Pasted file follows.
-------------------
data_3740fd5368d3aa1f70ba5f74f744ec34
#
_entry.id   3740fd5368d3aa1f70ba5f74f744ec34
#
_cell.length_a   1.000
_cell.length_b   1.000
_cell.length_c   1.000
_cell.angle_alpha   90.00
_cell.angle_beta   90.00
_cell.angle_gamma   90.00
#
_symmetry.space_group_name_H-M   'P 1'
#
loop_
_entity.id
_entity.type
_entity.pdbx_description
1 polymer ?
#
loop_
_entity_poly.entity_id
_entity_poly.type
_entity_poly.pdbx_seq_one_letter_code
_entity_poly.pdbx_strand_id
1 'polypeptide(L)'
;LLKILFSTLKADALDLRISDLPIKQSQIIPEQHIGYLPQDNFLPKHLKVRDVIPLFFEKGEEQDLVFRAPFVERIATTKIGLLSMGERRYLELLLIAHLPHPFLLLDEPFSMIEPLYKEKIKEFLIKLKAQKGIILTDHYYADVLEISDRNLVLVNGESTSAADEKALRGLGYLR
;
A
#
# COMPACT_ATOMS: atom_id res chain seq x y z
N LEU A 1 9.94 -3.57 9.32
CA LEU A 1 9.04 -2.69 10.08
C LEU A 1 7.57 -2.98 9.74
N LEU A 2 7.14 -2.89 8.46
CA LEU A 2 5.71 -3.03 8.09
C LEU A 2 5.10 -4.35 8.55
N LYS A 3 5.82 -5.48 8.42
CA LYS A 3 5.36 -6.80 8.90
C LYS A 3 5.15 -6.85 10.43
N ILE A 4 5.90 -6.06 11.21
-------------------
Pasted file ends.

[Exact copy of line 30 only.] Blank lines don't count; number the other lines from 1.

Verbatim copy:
# COMPACT_ATOMS: atom_id res chain seq x y z